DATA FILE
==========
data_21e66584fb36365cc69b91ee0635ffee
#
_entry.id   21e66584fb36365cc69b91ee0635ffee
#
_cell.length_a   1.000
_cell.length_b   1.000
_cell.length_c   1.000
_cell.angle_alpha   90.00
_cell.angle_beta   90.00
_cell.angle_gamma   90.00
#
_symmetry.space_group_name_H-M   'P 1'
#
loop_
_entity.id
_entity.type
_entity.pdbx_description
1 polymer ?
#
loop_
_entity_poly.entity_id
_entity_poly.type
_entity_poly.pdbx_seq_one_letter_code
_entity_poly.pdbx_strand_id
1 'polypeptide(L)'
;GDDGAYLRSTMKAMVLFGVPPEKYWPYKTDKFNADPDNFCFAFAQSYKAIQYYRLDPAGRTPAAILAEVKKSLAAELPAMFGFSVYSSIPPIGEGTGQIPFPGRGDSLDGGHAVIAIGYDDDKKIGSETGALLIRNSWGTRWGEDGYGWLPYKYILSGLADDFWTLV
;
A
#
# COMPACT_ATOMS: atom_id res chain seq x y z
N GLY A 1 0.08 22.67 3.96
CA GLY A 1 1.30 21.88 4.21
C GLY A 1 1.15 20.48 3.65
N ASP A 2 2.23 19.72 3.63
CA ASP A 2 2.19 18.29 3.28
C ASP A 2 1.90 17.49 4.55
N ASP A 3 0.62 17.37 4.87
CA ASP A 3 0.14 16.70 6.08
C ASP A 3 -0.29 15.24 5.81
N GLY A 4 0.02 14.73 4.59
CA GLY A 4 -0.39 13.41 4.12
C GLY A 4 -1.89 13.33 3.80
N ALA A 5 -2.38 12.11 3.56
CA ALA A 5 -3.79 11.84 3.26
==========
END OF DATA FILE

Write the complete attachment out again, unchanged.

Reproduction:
data_21e66584fb36365cc69b91ee0635ffee
#
_entry.id   21e66584fb36365cc69b91ee0635ffee
#
_cell.length_a   1.000
_cell.length_b   1.000
_cell.length_c   1.000
_cell.angle_alpha   90.00
_cell.angle_beta   90.00
_cell.angle_gamma   90.00
#
_symmetry.space_group_name_H-M   'P 1'
#
loop_
_entity.id
_entity.type
_entity.pdbx_description
1 polymer ?
#
loop_
_entity_poly.entity_id
_entity_poly.type
_entity_poly.pdbx_seq_one_letter_code
_entity_poly.pdbx_strand_id
1 'polypeptide(L)'
;GDDGAYLRSTMKAMVLFGVPPEKYWPYKTDKFNADPDNFCFAFAQSYKAIQYYRLDPAGRTPAAILAEVKKSLAAELPAMFGFSVYSSIPPIGEGTGQIPFPGRGDSLDGGHAVIAIGYDDDKKIGSETGALLIRNSWGTRWGEDGYGWLPYKYILSGLADDFWTLV
;
A
#
# COMPACT_ATOMS: atom_id res chain seq x y z
N GLY A 1 0.08 22.67 3.96
CA GLY A 1 1.30 21.88 4.21
C GLY A 1 1.15 20.48 3.65
N ASP A 2 2.23 19.72 3.63
CA ASP A 2 2.19 18.29 3.28
C ASP A 2 1.90 17.49 4.55
N ASP A 3 0.62 17.37 4.87
CA ASP A 3 0.14 16.70 6.08
C ASP A 3 -0.29 15.24 5.81
N GLY A 4 0.02 14.73 4.59
CA GLY A 4 -0.39 13.41 4.12
C GLY A 4 -1.89 13.33 3.80
N ALA A 5 -2.38 12.11 3.56
CA ALA A 5 -3.79 11.84 3.26